On Experiencing Japanese Nō and Thinking About Greek Lyric
- Speaker: Vanessa Cazzato (Graduate School of Humanities and Sociology)
- Coordinator: Yasunori Katsusai (Graduate School of Humanities and Sociology)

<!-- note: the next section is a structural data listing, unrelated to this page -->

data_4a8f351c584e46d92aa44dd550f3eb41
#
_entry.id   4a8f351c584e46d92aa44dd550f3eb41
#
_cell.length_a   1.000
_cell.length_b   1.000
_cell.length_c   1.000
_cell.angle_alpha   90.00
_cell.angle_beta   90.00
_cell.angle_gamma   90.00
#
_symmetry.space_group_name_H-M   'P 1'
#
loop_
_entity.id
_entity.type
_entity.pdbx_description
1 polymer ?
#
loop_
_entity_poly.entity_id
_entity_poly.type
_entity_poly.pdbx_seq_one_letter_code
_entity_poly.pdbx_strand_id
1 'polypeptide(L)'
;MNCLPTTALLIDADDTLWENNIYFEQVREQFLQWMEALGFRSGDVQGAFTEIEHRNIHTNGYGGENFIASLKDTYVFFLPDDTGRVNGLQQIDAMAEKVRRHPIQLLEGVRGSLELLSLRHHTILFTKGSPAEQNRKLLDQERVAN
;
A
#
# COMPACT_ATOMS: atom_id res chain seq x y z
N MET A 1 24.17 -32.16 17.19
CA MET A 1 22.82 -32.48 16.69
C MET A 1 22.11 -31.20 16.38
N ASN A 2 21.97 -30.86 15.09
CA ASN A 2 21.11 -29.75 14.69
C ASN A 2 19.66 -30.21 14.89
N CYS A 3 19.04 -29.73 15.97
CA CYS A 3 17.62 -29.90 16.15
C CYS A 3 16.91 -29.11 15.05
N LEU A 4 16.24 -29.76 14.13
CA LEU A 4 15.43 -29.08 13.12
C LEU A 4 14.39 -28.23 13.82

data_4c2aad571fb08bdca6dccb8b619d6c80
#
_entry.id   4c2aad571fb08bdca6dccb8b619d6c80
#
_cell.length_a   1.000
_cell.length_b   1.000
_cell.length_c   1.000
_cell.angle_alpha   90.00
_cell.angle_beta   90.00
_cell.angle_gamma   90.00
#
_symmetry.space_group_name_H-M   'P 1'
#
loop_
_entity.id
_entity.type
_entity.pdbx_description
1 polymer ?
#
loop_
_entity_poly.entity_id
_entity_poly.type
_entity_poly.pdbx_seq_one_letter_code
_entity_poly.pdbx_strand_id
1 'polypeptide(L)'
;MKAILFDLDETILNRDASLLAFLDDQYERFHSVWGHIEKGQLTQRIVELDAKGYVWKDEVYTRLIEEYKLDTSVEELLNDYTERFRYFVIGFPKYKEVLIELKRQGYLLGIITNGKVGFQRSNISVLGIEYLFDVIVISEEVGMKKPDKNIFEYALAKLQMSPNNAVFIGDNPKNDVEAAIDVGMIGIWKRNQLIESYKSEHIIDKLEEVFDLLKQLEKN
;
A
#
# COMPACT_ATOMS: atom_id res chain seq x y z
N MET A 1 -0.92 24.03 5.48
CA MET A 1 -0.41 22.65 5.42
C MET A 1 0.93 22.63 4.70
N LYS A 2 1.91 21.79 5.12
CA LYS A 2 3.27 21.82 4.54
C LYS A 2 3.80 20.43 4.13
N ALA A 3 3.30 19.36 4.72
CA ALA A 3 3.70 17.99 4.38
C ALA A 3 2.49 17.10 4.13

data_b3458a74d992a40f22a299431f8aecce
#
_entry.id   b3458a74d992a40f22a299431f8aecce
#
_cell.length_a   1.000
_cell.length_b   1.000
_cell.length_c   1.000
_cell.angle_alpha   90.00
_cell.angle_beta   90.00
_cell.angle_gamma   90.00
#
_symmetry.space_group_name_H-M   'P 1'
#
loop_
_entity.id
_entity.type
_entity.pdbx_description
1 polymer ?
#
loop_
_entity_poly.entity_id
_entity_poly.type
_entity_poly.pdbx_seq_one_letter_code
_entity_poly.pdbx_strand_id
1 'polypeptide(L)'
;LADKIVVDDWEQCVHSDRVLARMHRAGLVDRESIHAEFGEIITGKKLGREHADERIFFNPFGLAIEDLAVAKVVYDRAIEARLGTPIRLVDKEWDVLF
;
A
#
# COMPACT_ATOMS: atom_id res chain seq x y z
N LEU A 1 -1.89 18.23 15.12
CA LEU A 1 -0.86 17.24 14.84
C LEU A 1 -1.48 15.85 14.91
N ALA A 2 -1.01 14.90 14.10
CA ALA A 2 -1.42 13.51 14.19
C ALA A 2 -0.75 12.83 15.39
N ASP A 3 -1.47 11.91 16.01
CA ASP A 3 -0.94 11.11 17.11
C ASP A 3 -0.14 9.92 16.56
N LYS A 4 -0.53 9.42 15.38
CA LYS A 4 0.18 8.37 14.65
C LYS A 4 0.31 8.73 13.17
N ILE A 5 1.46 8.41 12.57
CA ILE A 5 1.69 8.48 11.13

Within the discipline of Classics, the comparison between Japanese Nō drama and Greek tragedy has traditionally been the chief avenue for exchange between scholars. This paper swerves from this well-trodden path by introducing a new area for comparative exchange in the genre of Greek lyric poetry. Greek lyric poetry was a form of performed poetry that flourished in the Greek world between roughly 650 and 450 BCE. Though it produced some of the most exquisite and most celebrated poetry in the Greek language, it died out when the social and cultural circumstances for its performance no longer subsisted, and what remains of it today is mostly a collection of philologically challenging fragmentary texts. One of the main interpretative challenges of this body of poetry lies in restoring to it the aspect of performance and making sense of all the ways in which this should inform our understanding of the bare texts. This paper will present some reflections on the ways in which experiencing in the flesh the Japanese form of performed lyric poetry that is Nō can stimulate new ways of thinking about Greek lyric poetry.